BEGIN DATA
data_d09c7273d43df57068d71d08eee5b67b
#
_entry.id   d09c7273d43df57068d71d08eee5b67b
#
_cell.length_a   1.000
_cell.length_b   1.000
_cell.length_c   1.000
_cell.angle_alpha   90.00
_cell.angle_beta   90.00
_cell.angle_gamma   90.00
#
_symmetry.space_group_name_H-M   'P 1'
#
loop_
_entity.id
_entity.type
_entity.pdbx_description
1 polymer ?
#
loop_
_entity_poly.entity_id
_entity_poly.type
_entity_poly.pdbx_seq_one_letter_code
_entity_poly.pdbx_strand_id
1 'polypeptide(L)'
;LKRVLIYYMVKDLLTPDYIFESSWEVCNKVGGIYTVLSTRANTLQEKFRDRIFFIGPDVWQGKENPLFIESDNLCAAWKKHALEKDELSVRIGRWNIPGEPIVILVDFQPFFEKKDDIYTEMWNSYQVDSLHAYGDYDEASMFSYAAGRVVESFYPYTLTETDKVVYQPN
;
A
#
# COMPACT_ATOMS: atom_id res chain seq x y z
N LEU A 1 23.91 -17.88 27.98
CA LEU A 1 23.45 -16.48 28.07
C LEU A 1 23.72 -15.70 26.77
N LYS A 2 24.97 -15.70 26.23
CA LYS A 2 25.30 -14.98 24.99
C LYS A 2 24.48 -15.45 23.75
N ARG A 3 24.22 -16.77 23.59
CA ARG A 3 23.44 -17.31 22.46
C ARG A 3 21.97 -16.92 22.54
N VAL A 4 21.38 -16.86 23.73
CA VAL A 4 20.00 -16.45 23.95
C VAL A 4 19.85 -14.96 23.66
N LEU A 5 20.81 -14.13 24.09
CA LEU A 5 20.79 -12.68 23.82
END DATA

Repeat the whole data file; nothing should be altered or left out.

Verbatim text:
data_d09c7273d43df57068d71d08eee5b67b
#
_entry.id   d09c7273d43df57068d71d08eee5b67b
#
_cell.length_a   1.000
_cell.length_b   1.000
_cell.length_c   1.000
_cell.angle_alpha   90.00
_cell.angle_beta   90.00
_cell.angle_gamma   90.00
#
_symmetry.space_group_name_H-M   'P 1'
#
loop_
_entity.id
_entity.type
_entity.pdbx_description
1 polymer ?
#
loop_
_entity_poly.entity_id
_entity_poly.type
_entity_poly.pdbx_seq_one_letter_code
_entity_poly.pdbx_strand_id
1 'polypeptide(L)'
;LKRVLIYYMVKDLLTPDYIFESSWEVCNKVGGIYTVLSTRANTLQEKFRDRIFFIGPDVWQGKENPLFIESDNLCAAWKKHALEKDELSVRIGRWNIPGEPIVILVDFQPFFEKKDDIYTEMWNSYQVDSLHAYGDYDEASMFSYAAGRVVESFYPYTLTETDKVVYQPN
;
A
#
# COMPACT_ATOMS: atom_id res chain seq x y z
N LEU A 1 23.91 -17.88 27.98
CA LEU A 1 23.45 -16.48 28.07
C LEU A 1 23.72 -15.70 26.77
N LYS A 2 24.97 -15.70 26.23
CA LYS A 2 25.30 -14.98 24.99
C LYS A 2 24.48 -15.45 23.75
N ARG A 3 24.22 -16.77 23.59
CA ARG A 3 23.44 -17.31 22.46
C ARG A 3 21.97 -16.92 22.54
N VAL A 4 21.38 -16.86 23.73
CA VAL A 4 20.00 -16.45 23.95
C VAL A 4 19.85 -14.96 23.66
N LEU A 5 20.81 -14.13 24.09
CA LEU A 5 20.79 -12.68 23.82